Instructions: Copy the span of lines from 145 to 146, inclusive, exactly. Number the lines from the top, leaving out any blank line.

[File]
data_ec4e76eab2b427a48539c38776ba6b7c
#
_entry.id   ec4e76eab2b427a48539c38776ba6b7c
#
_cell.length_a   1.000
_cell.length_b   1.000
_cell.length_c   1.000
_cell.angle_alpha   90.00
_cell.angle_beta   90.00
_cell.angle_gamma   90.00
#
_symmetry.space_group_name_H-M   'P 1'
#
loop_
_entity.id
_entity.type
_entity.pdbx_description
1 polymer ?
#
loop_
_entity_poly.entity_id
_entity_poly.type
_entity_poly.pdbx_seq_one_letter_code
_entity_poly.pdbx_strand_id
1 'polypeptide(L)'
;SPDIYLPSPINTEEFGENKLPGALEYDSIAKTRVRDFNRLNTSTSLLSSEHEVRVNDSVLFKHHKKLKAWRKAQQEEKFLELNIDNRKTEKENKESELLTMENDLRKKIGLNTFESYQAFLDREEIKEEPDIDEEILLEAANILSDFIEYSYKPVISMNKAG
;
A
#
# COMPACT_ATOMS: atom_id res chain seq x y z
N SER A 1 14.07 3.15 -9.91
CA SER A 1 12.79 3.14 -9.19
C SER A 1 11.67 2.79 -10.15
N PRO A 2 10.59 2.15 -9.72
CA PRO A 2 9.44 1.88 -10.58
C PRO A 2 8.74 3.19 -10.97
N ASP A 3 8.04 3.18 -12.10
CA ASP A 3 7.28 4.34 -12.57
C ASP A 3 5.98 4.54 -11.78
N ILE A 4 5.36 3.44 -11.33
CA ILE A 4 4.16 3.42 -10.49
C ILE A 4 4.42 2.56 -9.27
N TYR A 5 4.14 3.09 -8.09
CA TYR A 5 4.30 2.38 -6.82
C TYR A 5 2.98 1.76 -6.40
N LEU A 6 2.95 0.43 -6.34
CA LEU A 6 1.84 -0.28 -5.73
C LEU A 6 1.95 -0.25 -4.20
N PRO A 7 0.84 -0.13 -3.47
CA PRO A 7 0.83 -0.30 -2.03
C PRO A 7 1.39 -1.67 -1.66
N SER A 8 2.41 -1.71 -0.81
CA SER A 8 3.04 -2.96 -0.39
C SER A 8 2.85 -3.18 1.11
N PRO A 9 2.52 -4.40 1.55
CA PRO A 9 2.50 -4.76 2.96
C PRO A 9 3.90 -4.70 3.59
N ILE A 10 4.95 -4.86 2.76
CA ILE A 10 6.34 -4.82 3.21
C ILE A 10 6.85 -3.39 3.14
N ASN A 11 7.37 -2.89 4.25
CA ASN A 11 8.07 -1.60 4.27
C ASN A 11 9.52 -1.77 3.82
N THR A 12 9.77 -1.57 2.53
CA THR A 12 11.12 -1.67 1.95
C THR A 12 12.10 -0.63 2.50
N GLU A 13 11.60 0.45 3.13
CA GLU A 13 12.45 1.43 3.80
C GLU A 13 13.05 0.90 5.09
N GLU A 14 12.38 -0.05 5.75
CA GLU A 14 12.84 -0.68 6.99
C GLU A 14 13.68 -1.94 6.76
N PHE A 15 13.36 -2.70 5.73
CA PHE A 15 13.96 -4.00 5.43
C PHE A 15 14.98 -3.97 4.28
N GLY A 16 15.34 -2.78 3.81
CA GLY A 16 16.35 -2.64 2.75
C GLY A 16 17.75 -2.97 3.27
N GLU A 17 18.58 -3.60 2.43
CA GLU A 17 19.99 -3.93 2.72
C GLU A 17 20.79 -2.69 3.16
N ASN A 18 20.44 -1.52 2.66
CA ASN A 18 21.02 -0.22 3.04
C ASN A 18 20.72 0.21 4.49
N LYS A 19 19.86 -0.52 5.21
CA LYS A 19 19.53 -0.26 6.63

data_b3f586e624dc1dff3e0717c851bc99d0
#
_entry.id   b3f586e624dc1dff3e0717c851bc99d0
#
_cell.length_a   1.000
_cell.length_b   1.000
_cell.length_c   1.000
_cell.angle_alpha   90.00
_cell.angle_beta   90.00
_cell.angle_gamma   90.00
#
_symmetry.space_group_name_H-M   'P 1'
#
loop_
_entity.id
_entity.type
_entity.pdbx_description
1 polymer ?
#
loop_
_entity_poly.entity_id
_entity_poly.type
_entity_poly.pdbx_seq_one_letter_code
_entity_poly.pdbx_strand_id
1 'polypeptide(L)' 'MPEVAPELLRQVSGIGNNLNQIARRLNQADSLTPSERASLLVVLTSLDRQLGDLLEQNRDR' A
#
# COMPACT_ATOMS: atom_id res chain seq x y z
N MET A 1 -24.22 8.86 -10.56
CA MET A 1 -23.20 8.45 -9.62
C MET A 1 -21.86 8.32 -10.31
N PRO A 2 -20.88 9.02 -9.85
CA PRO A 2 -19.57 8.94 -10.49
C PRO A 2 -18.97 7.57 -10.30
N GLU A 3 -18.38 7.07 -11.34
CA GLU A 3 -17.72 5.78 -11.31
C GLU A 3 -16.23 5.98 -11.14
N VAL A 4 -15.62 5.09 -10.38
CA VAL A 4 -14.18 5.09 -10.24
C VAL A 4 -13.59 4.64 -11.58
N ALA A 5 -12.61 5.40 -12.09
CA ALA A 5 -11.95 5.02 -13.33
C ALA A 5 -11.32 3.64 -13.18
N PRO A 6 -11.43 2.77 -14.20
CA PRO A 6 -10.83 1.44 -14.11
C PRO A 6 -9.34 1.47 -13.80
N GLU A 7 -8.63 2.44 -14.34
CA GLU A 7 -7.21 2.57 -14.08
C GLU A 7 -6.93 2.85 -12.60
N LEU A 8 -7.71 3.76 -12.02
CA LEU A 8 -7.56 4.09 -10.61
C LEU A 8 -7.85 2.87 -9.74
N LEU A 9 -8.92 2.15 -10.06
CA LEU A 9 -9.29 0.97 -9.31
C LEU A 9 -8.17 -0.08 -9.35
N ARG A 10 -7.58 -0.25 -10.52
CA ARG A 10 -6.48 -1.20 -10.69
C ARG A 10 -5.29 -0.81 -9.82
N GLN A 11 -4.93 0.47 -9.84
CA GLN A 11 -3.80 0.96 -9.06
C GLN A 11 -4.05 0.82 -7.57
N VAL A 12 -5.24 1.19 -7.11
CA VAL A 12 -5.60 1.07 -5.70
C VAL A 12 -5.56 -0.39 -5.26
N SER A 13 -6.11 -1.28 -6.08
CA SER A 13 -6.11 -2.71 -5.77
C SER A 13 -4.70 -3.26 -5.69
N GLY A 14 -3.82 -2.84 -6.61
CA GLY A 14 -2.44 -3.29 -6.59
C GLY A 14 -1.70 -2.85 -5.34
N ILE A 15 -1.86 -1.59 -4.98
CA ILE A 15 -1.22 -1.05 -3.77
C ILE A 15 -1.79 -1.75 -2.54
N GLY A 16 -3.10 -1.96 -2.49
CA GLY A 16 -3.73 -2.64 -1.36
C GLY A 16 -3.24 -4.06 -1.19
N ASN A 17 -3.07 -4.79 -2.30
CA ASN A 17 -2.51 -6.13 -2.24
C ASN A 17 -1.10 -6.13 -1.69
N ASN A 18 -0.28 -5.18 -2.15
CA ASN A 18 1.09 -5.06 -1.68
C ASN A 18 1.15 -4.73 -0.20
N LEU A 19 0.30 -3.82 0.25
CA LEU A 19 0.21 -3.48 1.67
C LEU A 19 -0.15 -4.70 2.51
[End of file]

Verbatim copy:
CA GLN A 11 -3.80 0.96 -9.06
C GLN A 11 -4.05 0.82 -7.57